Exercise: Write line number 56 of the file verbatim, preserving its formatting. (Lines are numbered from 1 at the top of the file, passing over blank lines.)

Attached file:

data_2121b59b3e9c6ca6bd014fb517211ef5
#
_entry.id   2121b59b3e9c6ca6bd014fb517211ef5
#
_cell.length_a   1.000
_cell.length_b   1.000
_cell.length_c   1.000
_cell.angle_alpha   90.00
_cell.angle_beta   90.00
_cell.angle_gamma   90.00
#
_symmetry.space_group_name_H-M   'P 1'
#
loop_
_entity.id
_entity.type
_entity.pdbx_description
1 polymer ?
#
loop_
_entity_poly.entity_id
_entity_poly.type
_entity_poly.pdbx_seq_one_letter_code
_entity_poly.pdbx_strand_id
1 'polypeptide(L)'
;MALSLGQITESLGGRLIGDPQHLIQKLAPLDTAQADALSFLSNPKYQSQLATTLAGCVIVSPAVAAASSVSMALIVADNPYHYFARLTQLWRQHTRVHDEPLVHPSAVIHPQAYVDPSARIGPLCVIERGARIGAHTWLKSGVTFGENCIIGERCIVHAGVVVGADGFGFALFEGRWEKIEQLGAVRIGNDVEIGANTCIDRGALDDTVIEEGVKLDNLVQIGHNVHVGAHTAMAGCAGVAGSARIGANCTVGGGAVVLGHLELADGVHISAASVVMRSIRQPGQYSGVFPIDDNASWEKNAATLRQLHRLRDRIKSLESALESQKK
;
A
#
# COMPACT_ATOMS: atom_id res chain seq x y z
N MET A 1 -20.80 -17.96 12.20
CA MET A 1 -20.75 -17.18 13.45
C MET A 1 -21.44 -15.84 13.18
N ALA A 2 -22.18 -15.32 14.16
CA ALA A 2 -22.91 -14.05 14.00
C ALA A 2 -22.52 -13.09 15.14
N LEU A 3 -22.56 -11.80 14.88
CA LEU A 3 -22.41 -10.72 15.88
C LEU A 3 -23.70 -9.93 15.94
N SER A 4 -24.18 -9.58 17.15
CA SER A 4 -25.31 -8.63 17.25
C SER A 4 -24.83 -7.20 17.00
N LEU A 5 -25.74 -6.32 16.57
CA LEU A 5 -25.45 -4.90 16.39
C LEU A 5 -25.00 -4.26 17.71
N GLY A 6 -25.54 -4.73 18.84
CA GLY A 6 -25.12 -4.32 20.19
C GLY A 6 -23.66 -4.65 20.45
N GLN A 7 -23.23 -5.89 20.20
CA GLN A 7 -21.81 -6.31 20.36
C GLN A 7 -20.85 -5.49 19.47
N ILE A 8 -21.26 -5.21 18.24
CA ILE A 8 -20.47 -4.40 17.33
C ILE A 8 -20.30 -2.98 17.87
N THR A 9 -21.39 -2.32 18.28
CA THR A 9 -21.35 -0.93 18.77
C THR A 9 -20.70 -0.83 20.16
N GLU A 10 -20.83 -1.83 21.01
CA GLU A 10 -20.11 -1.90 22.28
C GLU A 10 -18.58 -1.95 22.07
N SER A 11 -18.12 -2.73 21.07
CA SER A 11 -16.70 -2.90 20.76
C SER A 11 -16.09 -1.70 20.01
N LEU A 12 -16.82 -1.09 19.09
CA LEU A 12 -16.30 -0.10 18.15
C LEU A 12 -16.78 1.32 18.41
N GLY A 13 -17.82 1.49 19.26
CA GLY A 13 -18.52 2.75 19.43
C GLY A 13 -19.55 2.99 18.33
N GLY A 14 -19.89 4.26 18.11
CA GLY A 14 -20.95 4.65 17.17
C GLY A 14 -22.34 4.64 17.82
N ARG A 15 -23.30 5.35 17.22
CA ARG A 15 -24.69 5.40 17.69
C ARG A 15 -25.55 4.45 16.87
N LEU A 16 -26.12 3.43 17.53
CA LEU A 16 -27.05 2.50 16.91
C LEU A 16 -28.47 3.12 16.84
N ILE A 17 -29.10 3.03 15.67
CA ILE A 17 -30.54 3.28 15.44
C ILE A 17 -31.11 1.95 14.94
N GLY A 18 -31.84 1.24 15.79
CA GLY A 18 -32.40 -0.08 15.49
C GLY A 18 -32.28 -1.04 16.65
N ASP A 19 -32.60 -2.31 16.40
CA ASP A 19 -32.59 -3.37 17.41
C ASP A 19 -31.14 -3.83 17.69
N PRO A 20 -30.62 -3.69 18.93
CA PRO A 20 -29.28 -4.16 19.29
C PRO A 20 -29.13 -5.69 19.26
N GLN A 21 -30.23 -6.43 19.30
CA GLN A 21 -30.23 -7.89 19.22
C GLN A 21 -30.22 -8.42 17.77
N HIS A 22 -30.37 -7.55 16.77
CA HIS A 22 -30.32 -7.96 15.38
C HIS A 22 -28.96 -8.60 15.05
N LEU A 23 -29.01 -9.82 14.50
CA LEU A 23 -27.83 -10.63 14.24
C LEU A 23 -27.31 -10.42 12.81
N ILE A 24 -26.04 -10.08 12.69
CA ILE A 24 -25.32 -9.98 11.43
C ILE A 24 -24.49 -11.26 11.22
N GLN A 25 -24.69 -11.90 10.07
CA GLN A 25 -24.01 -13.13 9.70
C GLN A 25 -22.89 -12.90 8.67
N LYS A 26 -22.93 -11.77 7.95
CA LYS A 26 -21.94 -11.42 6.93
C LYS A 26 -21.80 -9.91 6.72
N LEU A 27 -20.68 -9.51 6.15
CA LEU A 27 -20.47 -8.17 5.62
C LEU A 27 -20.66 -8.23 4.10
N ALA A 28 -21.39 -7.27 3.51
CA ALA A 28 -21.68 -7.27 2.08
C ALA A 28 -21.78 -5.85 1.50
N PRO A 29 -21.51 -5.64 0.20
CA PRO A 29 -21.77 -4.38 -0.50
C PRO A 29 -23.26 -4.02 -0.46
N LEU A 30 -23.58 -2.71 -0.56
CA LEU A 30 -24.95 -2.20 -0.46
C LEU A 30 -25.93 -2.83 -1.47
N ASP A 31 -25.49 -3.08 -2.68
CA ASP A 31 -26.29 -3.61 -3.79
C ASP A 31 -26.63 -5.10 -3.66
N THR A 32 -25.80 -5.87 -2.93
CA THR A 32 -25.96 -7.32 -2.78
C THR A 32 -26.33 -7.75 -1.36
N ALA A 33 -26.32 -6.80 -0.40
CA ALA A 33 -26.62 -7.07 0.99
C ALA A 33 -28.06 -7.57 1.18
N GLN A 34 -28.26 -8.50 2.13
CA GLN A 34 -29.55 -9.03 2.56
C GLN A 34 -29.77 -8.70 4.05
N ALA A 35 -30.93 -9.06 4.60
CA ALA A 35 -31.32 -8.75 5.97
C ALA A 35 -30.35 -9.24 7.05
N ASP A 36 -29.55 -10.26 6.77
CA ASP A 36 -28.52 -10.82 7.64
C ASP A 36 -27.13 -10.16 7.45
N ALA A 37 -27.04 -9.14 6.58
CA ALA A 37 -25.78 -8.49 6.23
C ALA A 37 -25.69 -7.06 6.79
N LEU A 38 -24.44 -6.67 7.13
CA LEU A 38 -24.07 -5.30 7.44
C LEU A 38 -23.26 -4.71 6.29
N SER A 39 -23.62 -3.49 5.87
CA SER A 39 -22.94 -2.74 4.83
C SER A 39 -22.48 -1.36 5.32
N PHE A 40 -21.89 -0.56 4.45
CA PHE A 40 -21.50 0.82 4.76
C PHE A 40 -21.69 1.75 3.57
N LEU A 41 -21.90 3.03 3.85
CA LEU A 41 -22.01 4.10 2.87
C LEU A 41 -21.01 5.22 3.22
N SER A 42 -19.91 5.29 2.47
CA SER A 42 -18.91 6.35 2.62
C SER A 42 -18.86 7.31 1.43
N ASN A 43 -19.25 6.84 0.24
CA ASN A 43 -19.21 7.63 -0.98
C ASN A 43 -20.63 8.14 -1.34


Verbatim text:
CA THR A 9 -21.35 -0.93 18.77